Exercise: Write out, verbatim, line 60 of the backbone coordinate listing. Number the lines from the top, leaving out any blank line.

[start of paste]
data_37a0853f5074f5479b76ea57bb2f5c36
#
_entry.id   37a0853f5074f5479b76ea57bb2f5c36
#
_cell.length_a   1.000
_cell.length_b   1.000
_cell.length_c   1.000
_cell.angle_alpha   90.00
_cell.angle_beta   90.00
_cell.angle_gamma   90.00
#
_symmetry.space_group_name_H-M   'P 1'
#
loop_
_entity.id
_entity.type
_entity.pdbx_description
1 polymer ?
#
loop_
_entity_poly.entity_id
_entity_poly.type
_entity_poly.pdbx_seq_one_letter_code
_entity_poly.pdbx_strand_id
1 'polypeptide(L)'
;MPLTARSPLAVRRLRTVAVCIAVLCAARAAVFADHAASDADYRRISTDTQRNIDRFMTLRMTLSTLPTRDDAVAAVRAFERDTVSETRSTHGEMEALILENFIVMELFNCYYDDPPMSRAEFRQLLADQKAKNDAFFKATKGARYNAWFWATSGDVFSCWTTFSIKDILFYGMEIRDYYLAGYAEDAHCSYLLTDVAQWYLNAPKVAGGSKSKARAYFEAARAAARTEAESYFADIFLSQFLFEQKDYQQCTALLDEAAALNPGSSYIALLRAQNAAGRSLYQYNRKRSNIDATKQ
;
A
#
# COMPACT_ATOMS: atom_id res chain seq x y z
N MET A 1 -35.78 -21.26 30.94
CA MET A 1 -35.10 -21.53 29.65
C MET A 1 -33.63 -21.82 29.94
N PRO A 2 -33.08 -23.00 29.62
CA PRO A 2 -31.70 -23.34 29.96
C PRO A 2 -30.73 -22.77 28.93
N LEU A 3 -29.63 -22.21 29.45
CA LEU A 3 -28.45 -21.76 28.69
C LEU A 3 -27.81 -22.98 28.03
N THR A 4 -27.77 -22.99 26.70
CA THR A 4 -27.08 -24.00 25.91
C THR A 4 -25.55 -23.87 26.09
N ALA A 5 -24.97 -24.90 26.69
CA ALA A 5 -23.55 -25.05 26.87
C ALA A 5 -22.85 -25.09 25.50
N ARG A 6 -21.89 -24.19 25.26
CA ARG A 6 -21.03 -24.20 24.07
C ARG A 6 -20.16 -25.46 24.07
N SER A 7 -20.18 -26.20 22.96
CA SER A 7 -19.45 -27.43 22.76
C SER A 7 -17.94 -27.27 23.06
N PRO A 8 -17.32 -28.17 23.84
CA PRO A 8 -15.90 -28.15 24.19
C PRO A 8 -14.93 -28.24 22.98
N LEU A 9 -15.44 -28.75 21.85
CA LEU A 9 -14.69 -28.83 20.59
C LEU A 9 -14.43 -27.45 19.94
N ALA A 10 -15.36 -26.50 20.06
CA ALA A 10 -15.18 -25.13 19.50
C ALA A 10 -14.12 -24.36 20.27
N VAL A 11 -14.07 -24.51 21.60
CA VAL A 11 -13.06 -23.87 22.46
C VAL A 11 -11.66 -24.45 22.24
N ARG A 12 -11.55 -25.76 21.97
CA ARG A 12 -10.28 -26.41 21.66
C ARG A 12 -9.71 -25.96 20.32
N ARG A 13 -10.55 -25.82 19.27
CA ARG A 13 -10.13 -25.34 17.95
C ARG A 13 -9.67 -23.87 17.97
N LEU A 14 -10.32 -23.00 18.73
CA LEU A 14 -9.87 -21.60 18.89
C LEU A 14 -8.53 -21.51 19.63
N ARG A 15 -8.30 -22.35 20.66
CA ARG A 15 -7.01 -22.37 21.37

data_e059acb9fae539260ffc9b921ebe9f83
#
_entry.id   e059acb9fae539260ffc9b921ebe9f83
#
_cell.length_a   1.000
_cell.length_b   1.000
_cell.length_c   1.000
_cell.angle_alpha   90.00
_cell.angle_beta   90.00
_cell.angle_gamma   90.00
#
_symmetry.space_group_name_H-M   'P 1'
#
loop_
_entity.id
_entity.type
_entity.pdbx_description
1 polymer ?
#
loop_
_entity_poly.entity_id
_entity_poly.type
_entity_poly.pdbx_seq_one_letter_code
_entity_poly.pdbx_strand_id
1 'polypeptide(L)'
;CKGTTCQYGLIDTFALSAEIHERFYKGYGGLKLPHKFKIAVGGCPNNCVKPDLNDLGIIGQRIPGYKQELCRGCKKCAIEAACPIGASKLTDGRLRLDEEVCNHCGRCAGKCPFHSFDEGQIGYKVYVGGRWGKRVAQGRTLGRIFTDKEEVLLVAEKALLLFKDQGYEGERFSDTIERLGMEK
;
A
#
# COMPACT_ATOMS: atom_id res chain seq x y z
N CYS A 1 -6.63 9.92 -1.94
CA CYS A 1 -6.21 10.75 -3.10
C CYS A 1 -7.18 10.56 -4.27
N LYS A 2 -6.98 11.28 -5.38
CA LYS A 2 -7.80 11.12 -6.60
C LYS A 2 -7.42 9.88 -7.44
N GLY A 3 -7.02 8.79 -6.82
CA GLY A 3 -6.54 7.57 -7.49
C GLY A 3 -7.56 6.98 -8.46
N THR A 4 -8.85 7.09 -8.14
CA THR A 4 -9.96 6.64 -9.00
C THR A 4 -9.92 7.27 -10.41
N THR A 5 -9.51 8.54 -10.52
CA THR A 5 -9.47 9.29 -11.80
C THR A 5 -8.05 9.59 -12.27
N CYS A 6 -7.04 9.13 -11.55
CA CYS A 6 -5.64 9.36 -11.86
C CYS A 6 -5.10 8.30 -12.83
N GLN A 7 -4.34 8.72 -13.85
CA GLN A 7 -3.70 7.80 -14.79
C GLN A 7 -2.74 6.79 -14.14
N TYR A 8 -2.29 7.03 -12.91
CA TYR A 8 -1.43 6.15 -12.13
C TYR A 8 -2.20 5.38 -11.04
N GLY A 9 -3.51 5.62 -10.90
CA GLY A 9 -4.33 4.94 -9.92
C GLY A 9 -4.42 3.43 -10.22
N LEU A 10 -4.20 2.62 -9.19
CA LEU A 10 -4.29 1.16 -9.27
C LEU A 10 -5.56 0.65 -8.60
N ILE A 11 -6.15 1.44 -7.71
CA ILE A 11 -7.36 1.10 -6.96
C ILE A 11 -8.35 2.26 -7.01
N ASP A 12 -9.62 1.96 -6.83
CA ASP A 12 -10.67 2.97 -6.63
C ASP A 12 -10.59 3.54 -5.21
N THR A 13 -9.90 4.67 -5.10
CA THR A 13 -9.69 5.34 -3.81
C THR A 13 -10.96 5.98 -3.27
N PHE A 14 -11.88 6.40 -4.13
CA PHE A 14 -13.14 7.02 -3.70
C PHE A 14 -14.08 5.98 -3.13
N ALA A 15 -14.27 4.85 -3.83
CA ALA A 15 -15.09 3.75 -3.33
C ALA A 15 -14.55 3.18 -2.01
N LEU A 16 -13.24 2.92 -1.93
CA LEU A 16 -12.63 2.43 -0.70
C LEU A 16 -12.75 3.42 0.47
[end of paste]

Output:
C ALA A 10 -14.12 -24.36 20.27